“It also recognises the commitment of the University of Cambridge, and the UK Higher Education sector in general, to educating to the highest possible standards the most able and deserving students on whose shoulders the future of the world depends.”

Sir Christopher was educated at the University of Oxford and became an Assistant Professor of Chemistry at Harvard University before he returned to Oxford as Professor of Chemistry.

In 2001 he moved from Oxford to the University of Cambridge when he was appointed as the John Humphrey Plummer Professor of Chemical and Structural Biology and elected a Fellow of St John’s College. He became Master of St John’s College in 2007.

Sir Christopher said: “I cannot express strongly enough how much I have valued the inspiration, encouragement, support and friendship that I have received at St John’s from students, staff, Fellows and alumni, and how important the intellectual and cultural environment that exists in this truly remarkable College has been for my scientific activities.”

Professor Tuomas Knowles, a co-founder of CMD and a Fellow of St John’s, said: “Sir Christopher's landmark discoveries over the past 30 years have truly transformed our understanding of misfolding diseases.

“His work has had enormous influence throughout the physical, biological and medical sciences, establishing new connections, and generating wide-reaching implications for molecular medicine. It is wonderful that such an eminent scientist and influential and inspiring leader has been recognised with this honour.”

Sir Christopher also paid tribute to his friends and family for their “unstinting support”.

He added: “On a personal note, I want to thank my friends, family and colleagues, and especially my wife, Mary, and children, Richard and William, for their fantastic encouragement throughout my life and career.”

Nobel prize winner and pioneer of electron microscopy Dr Richard Henderson was awarded the Companion of Honour.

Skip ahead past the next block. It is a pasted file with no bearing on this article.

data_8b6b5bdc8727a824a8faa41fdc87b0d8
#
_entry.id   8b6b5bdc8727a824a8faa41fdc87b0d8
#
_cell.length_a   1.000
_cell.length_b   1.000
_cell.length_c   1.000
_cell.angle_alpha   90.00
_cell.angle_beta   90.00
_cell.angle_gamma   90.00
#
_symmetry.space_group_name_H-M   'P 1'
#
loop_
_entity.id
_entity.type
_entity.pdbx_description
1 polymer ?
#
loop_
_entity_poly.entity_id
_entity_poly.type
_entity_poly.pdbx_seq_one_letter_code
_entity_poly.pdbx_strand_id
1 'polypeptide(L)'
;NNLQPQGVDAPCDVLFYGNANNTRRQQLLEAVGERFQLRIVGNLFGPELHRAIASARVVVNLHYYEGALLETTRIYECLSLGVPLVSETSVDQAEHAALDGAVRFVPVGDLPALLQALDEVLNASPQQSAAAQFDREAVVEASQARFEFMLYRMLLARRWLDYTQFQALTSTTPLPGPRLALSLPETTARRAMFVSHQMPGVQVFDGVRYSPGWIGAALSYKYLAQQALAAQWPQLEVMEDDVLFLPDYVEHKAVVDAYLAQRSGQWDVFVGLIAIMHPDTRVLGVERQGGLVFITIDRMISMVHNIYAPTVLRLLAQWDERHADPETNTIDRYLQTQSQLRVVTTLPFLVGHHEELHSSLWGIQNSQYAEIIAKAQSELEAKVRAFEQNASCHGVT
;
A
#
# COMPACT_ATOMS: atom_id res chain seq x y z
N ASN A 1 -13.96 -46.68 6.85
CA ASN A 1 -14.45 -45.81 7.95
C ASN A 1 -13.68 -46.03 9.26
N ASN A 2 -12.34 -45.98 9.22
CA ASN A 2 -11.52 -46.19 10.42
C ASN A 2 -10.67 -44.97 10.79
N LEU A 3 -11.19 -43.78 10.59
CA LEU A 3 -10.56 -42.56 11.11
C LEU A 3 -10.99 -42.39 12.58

Dr Henderson, an Emeritus Fellow of Darwin College, shared the Nobel Prize in Chemistry in 2017 for his work developing cryo-electron microscopy for the high-resolution structure determination of biomolecules in solution.

He achieved a quantum leap in imaging techniques when his work allowing atomic structure determinations of many proteins that were previously impossible to obtain, provided important insights into biological functions and mechanisms that will enhance the study of diseases such as neurodegenerative and infections diseases and cancer.

Dr Henderson said: “It is a great honour to join such a distinguished group of people from all walks of life. My scientific mentors Max Perutz and César Milstein were earlier Companions of Honour, so it is a great delight to me to be able to continue in this tradition.”

Professor Mary Fowler, Master of Darwin College, said: "I am delighted that Darwin College Fellow Richard Henderson has been appointed a Companion of Honour - this and his Nobel Prize are richly deserved indeed. Richard's skill and his immense dedication benefit us all, bringing hope for much needed treatments for a wide range of diseases."

Many more alumni were honoured, with a CBE for television presenter and author Bamber Gascoigne (Magdalene) and knighthoods for historian and broadcaster Professor Simon Schama (Christ's) and Government barrister James Eadie (Magdalene). Dr Darrin Disley (Trinity Hall) was honoured with an OBE for services to business, enterprise and health while fellow Trinity Hall alumnus David Eyton was honoured with a CBE for services to engineering and energy.

Honorary Magdalene Fellow Sir Christopher Greenwood was made a Knight Grand Cross of the Most Excellent Order of the British Empire (GBE) while Professor Jane Marshall (Murray Edwards) was given an Order of the British Empire for services to Education in Health Sciences. Honorary Fellow of Emmanuel College, Professor Chris Husbands (Vice-Chancellor of Sheffield Hallam University) received a knighthood for services to higher education.

Thomas Adès (King's), received a Commander of the Most Excellent Order of the British Empire (CBE) for services to music. Professor Nicholas Marston, Vice-Provost and Director of Studies in Music at King's College, said: "It is excellent to see artistic creativity in the UK being recognised in this fashion.

"King’s College can boast a remarkable line of composers across many generations; among contemporary figures, Tom Adès stands together with Judith Weir and George Benjamin as one of our many distinguished alumni whose musical and creative talents not only bring lustre to the College but – more importantly –  enrich the lives of many people in this country and around the world.

"We congratulate him very warmly."